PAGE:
I can still hear the hum, click, and whir of the stero starting up
I can still hear the hum, click, and whir of the stereo starting up

And the advent of girls in my life, as something other than an annoyance, led me in whole new musical directions. So did the arrival of cable TV to Prospect Avenue, and my first glimpse of MTV and the original veejays. Ugh, this was almost worse than that Hippie crap. No, my pretentiousness had already been cemented in place at an early age. No Top 40 krep, or Stoner Heavy Metal was going to work for me. In Western New York in the 1980’s those were the only 2 flavors that Music came in. Insipid Top 40 Kasey Kasem Krep, and Stoner Death Metal.

J.J. Jackson, Nina Blackwood, Mark Goodman, Martha Quinn, Alan Hunter - Which one are you?
J.J. Jackson, Nina Blackwood, Mark Goodman, Martha Quinn, Alan Hunter – Choose your Pre-fab identity

I did the only respectable thing I could do. I retreated into bloated, self indulgent “Prog Rock” like Rush, Yes, and the Moody Blues. In some ways this is even more embarrassing than playing Chess to Beatles tunes at age 12. But for a Generation X kid who grew up being force fed Baby Boomer nostalgia by the dominant media culture from an early age, I suppose it was inevitable. Yes, by age 14 my entire generation had been brainwashed into believing that the 1960’s was the pinnacle of Western Civilization when the enlightened flower children had made love not war, and all of the world had been redeemed by Rock and Roll, or something like that. I forget how it goes exactly, it’s been a while since I heard Don McLean’s “American Pie” on the radio.

We are Intelligent and Sensitive, please sleep with us...
We are Intelligent and Sensitive, please sleep with us…

By the time I graduated from High School, I had at least stumbled into U2, and the Police, which offered me some alternative credibility, and coolness. Well, as much coolness as my J.C. Penney wardrobe, and braces could muster. And then came college…

To be continued…

My head told my heart, “Let love grow”, but my heart told my head, “This time no”

The water cascaded down over the rocks, white with foam as it churned in whorls and eddies. I sat in the sunshine along the West Branch of the St. Regis River, sipping on my cheap beer, trying my best not to think about her, and failing miserably. My friend Tommy climbed the rocks along the falls, and I looked up at his silhouette in the bright April sunshine, mathematically determining if the drop were high enough, and the water deep enough to jump. In the end I decided it wasn’t worth the trouble, and another beer seemed infinitely more productive than suicide.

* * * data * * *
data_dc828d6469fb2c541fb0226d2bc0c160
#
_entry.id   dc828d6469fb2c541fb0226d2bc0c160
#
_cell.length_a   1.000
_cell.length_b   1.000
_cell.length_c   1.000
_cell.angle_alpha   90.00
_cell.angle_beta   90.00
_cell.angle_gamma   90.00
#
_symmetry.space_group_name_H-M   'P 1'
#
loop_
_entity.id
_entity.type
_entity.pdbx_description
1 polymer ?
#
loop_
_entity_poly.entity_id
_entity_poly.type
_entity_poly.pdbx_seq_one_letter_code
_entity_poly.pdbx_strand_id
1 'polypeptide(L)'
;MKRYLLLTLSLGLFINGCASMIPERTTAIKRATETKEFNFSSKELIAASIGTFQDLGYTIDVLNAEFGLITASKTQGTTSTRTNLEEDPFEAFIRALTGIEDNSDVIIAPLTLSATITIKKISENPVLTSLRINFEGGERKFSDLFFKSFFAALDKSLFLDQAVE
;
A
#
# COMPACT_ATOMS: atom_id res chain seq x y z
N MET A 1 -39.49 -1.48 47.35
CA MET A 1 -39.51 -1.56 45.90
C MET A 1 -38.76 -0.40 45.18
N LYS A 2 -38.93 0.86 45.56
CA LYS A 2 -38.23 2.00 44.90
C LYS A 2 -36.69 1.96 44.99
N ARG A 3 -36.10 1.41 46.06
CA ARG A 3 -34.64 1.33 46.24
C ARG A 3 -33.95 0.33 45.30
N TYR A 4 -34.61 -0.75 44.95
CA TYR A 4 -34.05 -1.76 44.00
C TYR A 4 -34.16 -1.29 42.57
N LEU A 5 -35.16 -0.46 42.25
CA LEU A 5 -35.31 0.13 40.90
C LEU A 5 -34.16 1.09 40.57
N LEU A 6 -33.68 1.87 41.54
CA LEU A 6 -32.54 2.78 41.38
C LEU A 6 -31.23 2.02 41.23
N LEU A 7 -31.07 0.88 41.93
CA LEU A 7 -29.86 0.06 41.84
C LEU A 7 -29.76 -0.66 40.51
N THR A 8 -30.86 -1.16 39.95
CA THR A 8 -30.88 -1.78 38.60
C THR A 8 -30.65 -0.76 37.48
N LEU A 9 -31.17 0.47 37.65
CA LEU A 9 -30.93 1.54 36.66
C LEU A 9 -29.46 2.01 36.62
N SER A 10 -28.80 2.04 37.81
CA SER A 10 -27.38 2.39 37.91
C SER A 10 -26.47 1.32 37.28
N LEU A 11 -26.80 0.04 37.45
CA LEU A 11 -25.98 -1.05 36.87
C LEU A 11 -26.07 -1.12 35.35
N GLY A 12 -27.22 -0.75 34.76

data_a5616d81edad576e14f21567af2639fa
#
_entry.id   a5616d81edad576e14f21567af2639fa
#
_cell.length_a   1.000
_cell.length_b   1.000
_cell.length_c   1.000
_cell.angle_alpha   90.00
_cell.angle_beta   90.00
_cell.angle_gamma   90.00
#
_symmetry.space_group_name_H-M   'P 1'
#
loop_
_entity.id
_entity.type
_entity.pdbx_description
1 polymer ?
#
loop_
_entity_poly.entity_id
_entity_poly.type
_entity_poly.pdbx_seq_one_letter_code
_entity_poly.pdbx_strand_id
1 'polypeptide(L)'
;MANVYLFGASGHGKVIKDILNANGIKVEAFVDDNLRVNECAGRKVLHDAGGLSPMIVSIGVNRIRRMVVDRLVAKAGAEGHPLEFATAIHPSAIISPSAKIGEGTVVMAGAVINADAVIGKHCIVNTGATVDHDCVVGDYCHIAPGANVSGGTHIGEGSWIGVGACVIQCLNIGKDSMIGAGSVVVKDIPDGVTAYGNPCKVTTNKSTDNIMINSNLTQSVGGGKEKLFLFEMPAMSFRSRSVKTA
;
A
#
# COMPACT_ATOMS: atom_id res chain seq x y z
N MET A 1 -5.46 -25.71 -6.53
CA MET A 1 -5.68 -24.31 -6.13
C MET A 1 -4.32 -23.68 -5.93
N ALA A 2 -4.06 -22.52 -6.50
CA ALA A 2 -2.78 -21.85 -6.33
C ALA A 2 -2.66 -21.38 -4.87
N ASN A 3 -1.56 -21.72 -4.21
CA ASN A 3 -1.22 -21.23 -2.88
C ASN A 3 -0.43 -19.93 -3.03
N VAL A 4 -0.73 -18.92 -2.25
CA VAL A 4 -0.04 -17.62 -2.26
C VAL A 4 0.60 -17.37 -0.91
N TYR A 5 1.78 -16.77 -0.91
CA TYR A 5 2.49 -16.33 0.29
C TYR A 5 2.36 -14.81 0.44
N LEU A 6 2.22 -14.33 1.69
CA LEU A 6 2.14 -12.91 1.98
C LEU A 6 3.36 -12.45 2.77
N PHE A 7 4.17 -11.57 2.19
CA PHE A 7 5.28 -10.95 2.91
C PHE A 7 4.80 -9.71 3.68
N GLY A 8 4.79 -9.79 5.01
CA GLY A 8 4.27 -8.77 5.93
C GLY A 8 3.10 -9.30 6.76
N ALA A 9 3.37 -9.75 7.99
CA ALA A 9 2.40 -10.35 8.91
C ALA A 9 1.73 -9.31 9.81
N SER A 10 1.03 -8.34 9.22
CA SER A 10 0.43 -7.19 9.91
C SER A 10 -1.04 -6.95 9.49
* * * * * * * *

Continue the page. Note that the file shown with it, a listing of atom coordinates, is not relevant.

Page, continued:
The river roared with the fresh snow melt of the Adirondacks, as the temperature soared, and my soul warmed to the alcohol. Surely, this would heal me; an escape from class, and responsibility, to spend a few hours sitting amongst the grandeur of nature trying not to think about her. It wasn’t working. I’m not sure why I ever thought it would. I clung to my thoughts of her the way a drowning man does to a life preserver. Yet her memory was only a rock pulling me deeper into the icy darkness inside my head.

There beneath the glorious spring sunshine, all of nature seemed to be in order. The sun rose and set, water flowed downhill, and the birds waited downstream for unlucky fish. Yet here I was alone while somewhere in this little town she was with him. A six foot plus, fraternity boy, who had become the embodiment of everything I hated in this world. How could this be? How could a just God allow such unnatural things to occur?

I leaned back upon the bed of pine needles, and pictured her eyes, oh Lord, her eyes. I could never forget them. Wide spaced, almond shaped, their brown depths consumed me. The sound of the cascading water was broken only by the cry of gulls circling above.

When the time came, we hiked back to the car through the dappled light of the pine woods. I dropped Tommy off at his apartment, and thanked him for the company. It was still afternoon, and I couldn’t bear the thought of being alone, so I drove aimlessly around town. The warm weather brought everyone outside for the first time in months. Windows were open, and music was playing, and everywhere was the long lost sight of human flesh, a color as rare as green in the wintertime.

I held my breath, hoping to see her out walking somewhere, and dreading it at the same time. When I did finally find her car parked out in front of campus, my heart started racing, and I felt sick to my stomach. I laughed at the ridiculousness of it all. How the mere sight of a blue Plymouth K-car could create such pain. If only I’d have studied biology instead of engineering, perhaps I could explain it. Instead I turned around and headed back out to our apartment in the country.

When I got home I lay on the mattress on my bedroom floor, staring up at the ceiling, wondering how I was going to make it through another night. I went to the fridge, and stared at the emptiness before I opened another beer. I had already lost 20 pounds since September, the result of living on $20 a week, and not knowing how to cook, so another night without food wouldn’t make much difference.